June 2017

CSSH congratulates Emily Callaci (CSSH 59-1,2017,”Street Textuality: Socialism, Masculinity, and Urban Belonging in Tanzania’s Pulp Fiction Publishing Industry, 1975–1985“) on the publication of her new book, Street Archives and City Life (Duke University Press, 2017). The press website describes the book as follows:

“In Street Archives and City Life Emily Callaci maps a new terrain of political and cultural production in mid-to-late twentieth-century Tanzanian urban landscapes. While the postcolonial Tanzanian ruling party (TANU) adopted a policy of rural socialism known as Ujamaa between 1967 and 1985, an influx of youth migrants to the city of Dar es Salaam generated innovative forms of urbanism through the production and circulation of what Callaci calls street archives. These urban intellectuals neither supported nor contested the ruling party’s anti-city philosophy; rather, they navigated the complexities of inhabiting unplanned African cities during economic crisis and social transformation through various forms of popular texts that included women’s Christian advice literature, newspaper columns, self-published pulp fiction novellas, and song lyrics. Through these textual networks, Callaci shows how youth migrants and urban intellectuals in Dar es Salaam fashioned a collective ethos of postcolonial African citizenship. This spirit ushered in a revolution rooted in the city and its networks—an urban revolution that arose in spite of the nation-state’s pro-rural ideology.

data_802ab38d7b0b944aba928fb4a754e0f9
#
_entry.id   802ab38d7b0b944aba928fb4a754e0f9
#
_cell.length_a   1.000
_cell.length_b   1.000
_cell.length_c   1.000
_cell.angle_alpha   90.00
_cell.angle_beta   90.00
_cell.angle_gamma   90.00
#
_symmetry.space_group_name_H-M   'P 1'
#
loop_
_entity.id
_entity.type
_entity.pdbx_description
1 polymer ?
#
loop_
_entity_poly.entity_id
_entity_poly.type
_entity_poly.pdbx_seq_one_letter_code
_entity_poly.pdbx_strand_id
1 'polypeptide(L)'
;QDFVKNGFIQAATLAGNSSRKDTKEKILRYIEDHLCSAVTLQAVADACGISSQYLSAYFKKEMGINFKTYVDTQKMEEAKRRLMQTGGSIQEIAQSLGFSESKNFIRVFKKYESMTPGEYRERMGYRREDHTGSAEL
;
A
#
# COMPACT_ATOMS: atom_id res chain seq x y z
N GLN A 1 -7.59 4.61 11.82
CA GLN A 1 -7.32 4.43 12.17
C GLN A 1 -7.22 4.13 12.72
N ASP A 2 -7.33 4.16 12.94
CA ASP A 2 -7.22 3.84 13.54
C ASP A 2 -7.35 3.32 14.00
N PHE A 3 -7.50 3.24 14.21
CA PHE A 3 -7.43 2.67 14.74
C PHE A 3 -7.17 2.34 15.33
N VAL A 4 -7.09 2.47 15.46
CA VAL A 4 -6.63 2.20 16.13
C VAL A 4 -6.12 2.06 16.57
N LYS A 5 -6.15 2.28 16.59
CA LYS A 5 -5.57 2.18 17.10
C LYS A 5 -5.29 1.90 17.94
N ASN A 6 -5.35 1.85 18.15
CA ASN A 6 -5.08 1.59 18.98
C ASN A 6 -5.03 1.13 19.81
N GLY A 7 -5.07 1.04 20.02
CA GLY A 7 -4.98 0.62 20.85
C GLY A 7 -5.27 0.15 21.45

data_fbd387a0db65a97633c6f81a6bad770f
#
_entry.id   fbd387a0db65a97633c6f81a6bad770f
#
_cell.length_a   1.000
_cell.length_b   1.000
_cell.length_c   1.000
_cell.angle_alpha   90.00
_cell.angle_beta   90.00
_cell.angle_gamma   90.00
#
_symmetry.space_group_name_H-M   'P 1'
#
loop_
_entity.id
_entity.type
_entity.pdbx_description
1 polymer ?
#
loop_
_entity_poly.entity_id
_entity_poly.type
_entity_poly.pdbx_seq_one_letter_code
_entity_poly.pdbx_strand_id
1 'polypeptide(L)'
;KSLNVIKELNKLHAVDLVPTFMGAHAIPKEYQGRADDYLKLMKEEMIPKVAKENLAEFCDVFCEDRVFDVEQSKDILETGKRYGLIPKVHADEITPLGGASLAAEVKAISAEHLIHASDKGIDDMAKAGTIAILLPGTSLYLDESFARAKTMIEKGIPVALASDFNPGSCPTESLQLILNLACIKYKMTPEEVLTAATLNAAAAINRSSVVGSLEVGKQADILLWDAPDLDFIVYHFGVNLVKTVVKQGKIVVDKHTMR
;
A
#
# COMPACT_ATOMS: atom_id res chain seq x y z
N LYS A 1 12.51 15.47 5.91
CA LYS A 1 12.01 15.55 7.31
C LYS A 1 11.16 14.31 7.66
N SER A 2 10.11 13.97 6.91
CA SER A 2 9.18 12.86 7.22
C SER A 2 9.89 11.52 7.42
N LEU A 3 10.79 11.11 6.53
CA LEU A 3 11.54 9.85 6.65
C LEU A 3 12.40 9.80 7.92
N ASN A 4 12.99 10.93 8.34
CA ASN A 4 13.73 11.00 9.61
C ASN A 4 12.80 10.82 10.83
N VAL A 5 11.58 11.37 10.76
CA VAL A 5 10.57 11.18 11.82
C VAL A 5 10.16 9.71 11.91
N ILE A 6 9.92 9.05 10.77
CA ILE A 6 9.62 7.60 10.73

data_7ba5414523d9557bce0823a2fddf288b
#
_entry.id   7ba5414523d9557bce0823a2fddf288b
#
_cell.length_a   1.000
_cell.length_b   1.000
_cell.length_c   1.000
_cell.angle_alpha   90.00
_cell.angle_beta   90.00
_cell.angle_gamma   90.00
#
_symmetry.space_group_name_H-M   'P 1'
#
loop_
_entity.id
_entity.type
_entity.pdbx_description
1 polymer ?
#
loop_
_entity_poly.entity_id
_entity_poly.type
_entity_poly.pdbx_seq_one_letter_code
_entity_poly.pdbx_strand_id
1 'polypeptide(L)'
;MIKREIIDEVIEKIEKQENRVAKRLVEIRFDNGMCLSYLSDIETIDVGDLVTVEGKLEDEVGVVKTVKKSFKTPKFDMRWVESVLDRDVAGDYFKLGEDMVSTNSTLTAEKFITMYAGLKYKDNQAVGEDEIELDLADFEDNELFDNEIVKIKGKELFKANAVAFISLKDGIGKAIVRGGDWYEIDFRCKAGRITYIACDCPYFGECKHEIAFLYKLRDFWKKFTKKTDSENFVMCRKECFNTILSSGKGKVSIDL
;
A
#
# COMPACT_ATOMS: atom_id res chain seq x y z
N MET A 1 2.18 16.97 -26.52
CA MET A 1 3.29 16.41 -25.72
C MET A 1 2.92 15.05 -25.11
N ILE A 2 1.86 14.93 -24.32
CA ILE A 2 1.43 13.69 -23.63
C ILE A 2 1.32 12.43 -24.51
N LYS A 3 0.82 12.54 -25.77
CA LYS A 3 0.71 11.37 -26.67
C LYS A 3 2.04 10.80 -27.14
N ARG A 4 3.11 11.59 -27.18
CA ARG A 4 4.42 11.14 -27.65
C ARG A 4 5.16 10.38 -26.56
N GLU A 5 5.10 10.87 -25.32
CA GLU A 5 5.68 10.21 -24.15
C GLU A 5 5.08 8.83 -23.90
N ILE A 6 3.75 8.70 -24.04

Congratulations are in order for CSSH’s Editorial Committee Member, Paolo Squatriti, who was selected to receive a 2017 Guggenheim Fellowship to support his work on the impact on plant communities of such deeply human activities as barbarian invasions, state formation, and conversion to Christianity. Read more about his award here and here.

Valerie Kivelson (CSSH 45-3, 2003, “Male Witches and Gendered Categories in Seventeenth-Century Russia“) and Paolo Squatriti have both been selected as fellows by the American Council of Learned Societies (ACLS). You can read more about Valerie Kivelson‘s research Icons of Eurasian Empire: Early Modern Russian Visions of Encounter, Conquest, and Rule, here. To learn more about Paolo Squatriti‘s ACLS award, Pleasing Plants and Worrisome Weeds: Botanical Change in Early Medieval Europe, click here. Congratulations to both of them!